A Carlow-based intelligent visual security firmís turnover has grown by 1,000pc on the back of spiralling crime against small businesses. It is estimated that the annual cost of crime to small businesses in Ireland is Ä2bn or Ä14,361 per company.
Netwatch, which was founded in 2003, was the first company to use satellite and internet-based technologies to provide remote visual security monitoring to small businesses throughout the country.
In 2003 the system helped to apprehend 98 intruders and Gardai made nine arrests. By 2006 these figures have risen to 2,427 detections with 121 arrests made.
Since 2003 Netwatch's turnover has grown by 1,000pc and the company's workforce has grown from three to 50 full-time workers and six part-time workers protecting over 500 sites nationwide, including one in Tempe, Arizona.
The company's managing director David Walsh said that Netwatch has its sights fixed firmly on expansion into the US security market. The company has opened an office in Arizona and is actively seeking business in the region.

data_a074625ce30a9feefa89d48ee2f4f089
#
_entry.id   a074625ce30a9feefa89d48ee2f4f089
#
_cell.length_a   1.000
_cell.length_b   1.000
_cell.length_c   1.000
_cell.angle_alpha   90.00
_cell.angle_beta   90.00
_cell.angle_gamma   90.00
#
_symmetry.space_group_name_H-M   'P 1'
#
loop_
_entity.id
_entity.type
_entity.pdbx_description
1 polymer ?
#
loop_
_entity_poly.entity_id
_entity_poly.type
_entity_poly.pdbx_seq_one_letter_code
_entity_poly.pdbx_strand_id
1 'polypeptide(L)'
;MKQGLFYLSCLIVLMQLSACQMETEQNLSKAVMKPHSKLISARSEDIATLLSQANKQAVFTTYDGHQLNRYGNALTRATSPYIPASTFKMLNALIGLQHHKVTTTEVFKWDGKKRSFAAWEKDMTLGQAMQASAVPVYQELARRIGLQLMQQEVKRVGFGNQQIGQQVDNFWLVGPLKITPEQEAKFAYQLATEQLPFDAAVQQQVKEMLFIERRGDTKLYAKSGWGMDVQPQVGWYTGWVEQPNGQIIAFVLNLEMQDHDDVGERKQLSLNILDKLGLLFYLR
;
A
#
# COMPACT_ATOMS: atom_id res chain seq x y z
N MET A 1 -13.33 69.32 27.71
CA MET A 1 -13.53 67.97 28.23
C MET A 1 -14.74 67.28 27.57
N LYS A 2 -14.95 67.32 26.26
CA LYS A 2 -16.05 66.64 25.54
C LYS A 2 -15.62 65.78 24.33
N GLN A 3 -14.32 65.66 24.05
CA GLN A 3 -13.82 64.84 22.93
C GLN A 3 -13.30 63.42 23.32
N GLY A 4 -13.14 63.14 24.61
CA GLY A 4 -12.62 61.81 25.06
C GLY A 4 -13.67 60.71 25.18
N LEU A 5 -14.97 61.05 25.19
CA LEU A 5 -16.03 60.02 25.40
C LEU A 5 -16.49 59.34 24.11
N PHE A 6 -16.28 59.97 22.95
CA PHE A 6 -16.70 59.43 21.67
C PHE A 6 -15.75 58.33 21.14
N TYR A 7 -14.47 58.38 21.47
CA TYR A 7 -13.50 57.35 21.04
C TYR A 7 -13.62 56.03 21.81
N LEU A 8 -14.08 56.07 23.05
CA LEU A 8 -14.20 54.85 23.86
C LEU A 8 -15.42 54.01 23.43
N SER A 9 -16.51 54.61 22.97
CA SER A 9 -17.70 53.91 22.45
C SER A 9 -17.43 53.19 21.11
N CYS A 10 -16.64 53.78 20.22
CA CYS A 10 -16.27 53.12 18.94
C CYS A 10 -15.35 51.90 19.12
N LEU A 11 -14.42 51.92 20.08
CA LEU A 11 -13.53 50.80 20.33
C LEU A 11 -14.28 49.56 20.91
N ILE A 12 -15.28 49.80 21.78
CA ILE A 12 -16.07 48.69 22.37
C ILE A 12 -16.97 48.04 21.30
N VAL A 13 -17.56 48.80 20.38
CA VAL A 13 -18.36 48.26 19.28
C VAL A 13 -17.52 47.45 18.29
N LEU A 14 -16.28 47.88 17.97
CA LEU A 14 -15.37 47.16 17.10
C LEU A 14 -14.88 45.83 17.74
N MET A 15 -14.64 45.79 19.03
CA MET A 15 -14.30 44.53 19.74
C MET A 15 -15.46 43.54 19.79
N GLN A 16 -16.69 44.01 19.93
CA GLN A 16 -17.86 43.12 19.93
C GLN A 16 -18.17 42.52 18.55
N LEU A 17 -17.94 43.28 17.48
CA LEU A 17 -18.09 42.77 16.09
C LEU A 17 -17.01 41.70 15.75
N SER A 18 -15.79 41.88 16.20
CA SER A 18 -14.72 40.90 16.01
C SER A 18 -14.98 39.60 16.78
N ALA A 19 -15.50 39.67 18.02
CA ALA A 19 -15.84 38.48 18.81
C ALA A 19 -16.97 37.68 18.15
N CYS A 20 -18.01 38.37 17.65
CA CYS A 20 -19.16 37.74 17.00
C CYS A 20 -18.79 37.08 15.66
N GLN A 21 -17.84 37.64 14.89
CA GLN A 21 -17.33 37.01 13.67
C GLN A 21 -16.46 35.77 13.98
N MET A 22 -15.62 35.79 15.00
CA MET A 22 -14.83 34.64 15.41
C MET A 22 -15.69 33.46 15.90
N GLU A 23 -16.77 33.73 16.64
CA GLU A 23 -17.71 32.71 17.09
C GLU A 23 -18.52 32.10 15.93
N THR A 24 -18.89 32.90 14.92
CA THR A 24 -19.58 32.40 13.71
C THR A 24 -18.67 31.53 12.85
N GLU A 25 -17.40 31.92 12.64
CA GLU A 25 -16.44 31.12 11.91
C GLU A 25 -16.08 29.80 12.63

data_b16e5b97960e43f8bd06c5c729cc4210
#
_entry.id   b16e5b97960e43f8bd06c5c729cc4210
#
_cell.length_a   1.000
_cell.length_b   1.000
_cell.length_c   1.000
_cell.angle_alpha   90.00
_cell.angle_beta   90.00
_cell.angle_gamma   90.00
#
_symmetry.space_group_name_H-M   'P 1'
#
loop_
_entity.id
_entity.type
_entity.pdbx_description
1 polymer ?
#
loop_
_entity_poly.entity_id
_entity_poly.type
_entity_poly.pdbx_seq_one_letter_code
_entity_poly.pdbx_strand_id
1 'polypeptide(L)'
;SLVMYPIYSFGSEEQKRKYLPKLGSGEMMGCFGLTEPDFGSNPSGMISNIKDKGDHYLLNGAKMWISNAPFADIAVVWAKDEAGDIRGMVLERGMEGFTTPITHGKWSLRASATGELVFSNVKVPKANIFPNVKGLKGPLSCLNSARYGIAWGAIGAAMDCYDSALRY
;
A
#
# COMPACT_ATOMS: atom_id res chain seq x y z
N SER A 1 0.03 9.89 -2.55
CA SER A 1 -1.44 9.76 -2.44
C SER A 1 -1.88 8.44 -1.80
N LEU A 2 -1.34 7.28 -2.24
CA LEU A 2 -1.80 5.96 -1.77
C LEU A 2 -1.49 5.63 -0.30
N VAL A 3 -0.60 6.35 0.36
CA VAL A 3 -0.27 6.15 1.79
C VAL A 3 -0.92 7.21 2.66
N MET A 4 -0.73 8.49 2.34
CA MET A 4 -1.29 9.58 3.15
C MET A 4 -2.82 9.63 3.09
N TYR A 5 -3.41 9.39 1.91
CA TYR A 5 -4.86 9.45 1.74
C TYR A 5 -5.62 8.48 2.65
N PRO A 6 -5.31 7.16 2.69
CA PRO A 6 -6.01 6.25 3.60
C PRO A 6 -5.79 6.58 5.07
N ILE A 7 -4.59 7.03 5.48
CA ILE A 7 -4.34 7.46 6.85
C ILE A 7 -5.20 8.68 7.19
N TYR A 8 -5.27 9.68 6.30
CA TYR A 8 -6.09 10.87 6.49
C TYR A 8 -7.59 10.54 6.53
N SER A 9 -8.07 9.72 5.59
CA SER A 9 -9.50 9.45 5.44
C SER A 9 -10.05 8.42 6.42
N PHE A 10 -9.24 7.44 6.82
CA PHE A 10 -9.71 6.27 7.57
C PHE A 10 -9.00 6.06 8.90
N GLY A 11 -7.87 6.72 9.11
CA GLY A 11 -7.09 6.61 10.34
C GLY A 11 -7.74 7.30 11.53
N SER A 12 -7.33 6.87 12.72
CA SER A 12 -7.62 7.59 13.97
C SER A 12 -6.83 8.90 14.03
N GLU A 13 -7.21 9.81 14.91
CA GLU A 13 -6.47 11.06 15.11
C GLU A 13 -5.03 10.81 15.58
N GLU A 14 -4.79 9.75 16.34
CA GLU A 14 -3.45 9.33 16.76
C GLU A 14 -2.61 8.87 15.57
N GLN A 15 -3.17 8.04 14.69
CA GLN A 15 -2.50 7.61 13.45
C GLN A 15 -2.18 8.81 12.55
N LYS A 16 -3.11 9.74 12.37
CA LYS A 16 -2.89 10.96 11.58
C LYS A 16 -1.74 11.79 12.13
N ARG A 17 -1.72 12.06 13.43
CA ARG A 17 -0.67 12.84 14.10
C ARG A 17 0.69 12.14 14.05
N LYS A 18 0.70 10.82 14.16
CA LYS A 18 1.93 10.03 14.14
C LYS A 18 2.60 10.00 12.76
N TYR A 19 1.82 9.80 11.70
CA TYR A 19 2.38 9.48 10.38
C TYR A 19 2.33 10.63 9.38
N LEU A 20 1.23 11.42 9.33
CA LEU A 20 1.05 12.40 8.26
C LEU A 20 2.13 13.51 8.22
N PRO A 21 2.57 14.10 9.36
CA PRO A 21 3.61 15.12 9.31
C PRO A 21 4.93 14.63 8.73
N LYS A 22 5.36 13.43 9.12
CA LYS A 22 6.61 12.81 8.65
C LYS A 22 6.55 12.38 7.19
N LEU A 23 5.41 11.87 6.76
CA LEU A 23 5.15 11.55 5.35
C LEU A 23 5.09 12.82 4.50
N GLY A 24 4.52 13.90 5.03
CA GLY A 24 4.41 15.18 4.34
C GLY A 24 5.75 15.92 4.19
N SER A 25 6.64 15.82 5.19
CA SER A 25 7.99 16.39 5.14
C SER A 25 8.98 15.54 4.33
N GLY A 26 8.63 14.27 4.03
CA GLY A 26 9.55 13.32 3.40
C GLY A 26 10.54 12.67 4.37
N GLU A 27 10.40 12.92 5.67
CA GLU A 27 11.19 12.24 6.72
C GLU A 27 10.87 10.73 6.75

"The US market is a fantastic opportunity for a relatively young company like Netwatch," says Walsh. "We have been receiving a lot of queries from US companies in recent months who have become aware of our services."
The company says it invests heavily in research and development and that each installation is custom designed to suit the needs of each individual site and client. For example, one construction company that deployed the system saved €950,000 annually, or 73pc of its annual costs using traditional security methods, according to Netwatch.
Latest developments in Netwatch's technology enable the system to monitor for smoke, fire or water physical threats as well as alert clients to any unusual occurrences or faults within their physical IT infrastructure.
Another application is an asset-tracking system whereby items of value in a company such as laptops and PC flat screens can be tagged and monitored. A command centre is notified if an asset leaves the protected area without authorisation.
By John Kennedy